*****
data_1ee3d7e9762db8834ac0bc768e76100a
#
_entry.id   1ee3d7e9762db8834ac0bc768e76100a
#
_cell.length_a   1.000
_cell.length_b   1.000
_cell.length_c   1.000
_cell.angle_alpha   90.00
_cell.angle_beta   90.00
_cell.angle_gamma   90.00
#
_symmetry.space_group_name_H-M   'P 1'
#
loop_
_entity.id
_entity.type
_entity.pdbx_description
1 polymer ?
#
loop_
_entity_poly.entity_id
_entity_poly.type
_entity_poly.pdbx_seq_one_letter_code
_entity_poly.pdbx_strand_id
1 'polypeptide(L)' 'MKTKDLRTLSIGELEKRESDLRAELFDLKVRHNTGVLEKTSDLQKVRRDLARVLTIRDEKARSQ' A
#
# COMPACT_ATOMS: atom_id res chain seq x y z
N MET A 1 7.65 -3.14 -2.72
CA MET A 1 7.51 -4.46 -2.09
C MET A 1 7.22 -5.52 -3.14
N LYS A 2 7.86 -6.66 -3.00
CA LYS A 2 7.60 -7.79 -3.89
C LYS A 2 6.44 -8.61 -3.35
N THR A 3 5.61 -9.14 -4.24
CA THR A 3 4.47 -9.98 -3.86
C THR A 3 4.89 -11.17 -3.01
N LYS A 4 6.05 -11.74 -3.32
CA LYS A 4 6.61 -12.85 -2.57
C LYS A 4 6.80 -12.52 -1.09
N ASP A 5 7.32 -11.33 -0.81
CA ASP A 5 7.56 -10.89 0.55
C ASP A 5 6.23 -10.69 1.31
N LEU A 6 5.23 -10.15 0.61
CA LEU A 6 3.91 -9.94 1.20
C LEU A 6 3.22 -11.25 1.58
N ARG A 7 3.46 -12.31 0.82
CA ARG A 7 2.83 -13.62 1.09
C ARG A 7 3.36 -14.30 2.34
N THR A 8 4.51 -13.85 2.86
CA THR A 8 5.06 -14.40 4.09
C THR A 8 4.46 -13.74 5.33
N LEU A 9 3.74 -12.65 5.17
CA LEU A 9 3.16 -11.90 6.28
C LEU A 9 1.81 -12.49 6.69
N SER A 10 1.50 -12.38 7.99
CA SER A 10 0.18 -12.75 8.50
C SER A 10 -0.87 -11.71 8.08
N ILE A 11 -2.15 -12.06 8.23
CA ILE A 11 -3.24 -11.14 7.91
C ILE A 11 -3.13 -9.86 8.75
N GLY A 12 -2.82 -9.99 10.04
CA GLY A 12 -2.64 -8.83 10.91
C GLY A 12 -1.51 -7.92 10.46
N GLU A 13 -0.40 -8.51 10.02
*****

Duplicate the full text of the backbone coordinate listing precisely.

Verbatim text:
data_1ee3d7e9762db8834ac0bc768e76100a
#
_entry.id   1ee3d7e9762db8834ac0bc768e76100a
#
_cell.length_a   1.000
_cell.length_b   1.000
_cell.length_c   1.000
_cell.angle_alpha   90.00
_cell.angle_beta   90.00
_cell.angle_gamma   90.00
#
_symmetry.space_group_name_H-M   'P 1'
#
loop_
_entity.id
_entity.type
_entity.pdbx_description
1 polymer ?
#
loop_
_entity_poly.entity_id
_entity_poly.type
_entity_poly.pdbx_seq_one_letter_code
_entity_poly.pdbx_strand_id
1 'polypeptide(L)' 'MKTKDLRTLSIGELEKRESDLRAELFDLKVRHNTGVLEKTSDLQKVRRDLARVLTIRDEKARSQ' A
#
# COMPACT_ATOMS: atom_id res chain seq x y z
N MET A 1 7.65 -3.14 -2.72
CA MET A 1 7.51 -4.46 -2.09
C MET A 1 7.22 -5.52 -3.14
N LYS A 2 7.86 -6.66 -3.00
CA LYS A 2 7.60 -7.79 -3.89
C LYS A 2 6.44 -8.61 -3.35
N THR A 3 5.61 -9.14 -4.24
CA THR A 3 4.47 -9.98 -3.86
C THR A 3 4.89 -11.17 -3.01
N LYS A 4 6.05 -11.74 -3.32
CA LYS A 4 6.61 -12.85 -2.57
C LYS A 4 6.80 -12.52 -1.09
N ASP A 5 7.32 -11.33 -0.81
CA ASP A 5 7.56 -10.89 0.55
C ASP A 5 6.23 -10.69 1.31
N LEU A 6 5.23 -10.15 0.61
CA LEU A 6 3.91 -9.94 1.20
C LEU A 6 3.22 -11.25 1.58
N ARG A 7 3.46 -12.31 0.82
CA ARG A 7 2.83 -13.62 1.09
C ARG A 7 3.36 -14.30 2.34
N THR A 8 4.51 -13.85 2.86
CA THR A 8 5.06 -14.40 4.09
C THR A 8 4.46 -13.74 5.33
N LEU A 9 3.74 -12.65 5.17
CA LEU A 9 3.16 -11.90 6.28
C LEU A 9 1.81 -12.49 6.69
N SER A 10 1.50 -12.38 7.99
CA SER A 10 0.18 -12.75 8.50
C SER A 10 -0.87 -11.71 8.08
N ILE A 11 -2.15 -12.06 8.23
CA ILE A 11 -3.24 -11.14 7.91
C ILE A 11 -3.13 -9.86 8.75
N GLY A 12 -2.82 -9.99 10.04
CA GLY A 12 -2.64 -8.83 10.91
C GLY A 12 -1.51 -7.92 10.46
N GLU A 13 -0.40 -8.51 10.02